All the outlandish behavior that Marilyn Manson got away with for decades suddenly reads way more sinister. On February 1, Evan Rachel Wood alleged he “horrifically abused” her during their relationship, which began when the Westworld actress was a teenager. Four additional women came forward with strikingly similar allegations against Manson after the actress went public.
On Thursday, Phoebe Bridgers tweeted about her own interaction with Manson, saying she visited his house when she was a teenager with some friends. “I was a big fan,” the musician explained. But then, “he referred to a room in his house as the ‘rape room.’ I thought it was just his horrible frat boy sense of humor. I stopped being a fan. I stand with everyone who came forward," she wrote.
The entertainment industry quickly shunned Manson after Wood and the other women accused him of abusing them. Loma Vista Recordings, which released his last three albums, dropped him as a client. So did his talent agency, CAA, which also represents Wood. Manson was also booted from Starz’s American Gods and Shudder’s Creepshow.
But Bridgers pointed out that this belated reckoning is too little, too late. “The label knew, management knew, the band knew,” she wrote in a follow-up tweet. “Distancing themselves now, pretending to be shocked and horrified is fucking pathetic.”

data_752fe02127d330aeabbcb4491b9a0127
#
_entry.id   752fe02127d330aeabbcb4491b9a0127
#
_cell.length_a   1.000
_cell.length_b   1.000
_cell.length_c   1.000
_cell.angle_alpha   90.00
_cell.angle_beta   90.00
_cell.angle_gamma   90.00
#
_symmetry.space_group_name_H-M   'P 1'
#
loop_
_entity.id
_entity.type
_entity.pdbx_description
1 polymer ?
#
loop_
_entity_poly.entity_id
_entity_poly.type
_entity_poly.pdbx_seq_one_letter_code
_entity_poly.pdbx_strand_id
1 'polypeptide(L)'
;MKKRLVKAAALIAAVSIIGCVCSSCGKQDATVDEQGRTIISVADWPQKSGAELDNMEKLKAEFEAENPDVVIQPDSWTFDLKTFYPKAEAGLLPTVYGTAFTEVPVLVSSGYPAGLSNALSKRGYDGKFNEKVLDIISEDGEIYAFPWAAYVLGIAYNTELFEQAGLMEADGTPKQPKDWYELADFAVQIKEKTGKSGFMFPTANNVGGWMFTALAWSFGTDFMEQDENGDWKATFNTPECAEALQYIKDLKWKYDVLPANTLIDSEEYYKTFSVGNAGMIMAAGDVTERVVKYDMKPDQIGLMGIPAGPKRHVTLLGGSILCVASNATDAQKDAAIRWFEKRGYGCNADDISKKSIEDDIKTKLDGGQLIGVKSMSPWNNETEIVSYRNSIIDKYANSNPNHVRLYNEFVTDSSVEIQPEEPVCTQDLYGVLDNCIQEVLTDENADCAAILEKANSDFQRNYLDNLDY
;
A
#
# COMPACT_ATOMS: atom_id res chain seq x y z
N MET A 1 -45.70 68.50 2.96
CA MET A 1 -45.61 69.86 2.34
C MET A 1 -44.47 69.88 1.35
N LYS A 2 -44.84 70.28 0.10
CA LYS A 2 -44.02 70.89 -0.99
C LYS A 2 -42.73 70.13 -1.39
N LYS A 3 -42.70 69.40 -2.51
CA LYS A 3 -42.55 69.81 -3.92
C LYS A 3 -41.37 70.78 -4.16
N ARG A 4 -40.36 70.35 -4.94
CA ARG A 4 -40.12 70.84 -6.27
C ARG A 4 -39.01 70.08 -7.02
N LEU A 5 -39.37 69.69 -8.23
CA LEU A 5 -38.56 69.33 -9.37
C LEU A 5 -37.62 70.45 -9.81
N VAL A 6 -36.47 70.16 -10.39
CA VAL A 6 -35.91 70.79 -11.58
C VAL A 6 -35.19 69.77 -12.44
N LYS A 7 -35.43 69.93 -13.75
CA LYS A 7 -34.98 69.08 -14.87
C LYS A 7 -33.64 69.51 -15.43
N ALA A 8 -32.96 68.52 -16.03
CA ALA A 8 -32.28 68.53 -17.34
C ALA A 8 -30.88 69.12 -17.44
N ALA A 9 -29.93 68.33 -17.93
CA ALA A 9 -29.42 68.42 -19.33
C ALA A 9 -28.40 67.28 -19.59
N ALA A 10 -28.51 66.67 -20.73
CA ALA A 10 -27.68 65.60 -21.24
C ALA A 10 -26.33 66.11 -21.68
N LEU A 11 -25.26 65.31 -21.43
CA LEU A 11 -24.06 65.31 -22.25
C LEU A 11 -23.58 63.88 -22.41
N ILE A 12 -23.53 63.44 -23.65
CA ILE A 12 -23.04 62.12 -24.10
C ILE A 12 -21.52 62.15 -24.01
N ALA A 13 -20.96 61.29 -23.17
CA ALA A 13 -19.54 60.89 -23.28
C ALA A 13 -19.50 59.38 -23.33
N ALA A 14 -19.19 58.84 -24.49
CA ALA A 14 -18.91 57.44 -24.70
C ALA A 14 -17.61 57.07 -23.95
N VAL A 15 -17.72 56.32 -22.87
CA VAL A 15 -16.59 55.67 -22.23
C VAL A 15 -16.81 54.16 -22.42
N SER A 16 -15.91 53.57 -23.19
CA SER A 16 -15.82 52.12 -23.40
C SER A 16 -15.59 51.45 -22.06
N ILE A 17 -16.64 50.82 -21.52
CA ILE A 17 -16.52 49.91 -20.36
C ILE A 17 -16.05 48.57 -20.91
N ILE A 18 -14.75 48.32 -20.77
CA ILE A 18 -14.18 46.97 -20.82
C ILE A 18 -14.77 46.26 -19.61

Manson has denied the allegations against him. “Obviously, my art and my life have long been magnets for controversy, but these recent claims about me are horrible distortions of reality. My intimate relationships have always been entirely consensual with like-minded partners,” he claimed.
His assertions of innocence were partially backed up by his ex-wife, Dita Von Teese: "The details made public do not match my personal experience during our 7 years together as a couple,” she wrote on Instagram on Wednesday, though she also encouraged "those of you who have incurred abuse to take steps to heal and the strength to fully realize yourself."
Manson’s alleged victims would probably find it “healing” to hold him accountable in court. To that end, Wood successfully lobbied to extend California’s statute of limitations for how long victims have to press charges against an abuser to ten years. Now, she's finally ready to name names: “I am done living in fear of retaliation, slander, or blackmail. I am here to expose this dangerous man and call out the many industries that have enabled him, before he ruins any more lives,” Wood wrote on Monday.
If you or someone you know is being or has been sexually abused, contact the National Sexual Assault Hotline at 800-656-4673 or chat with someone online here.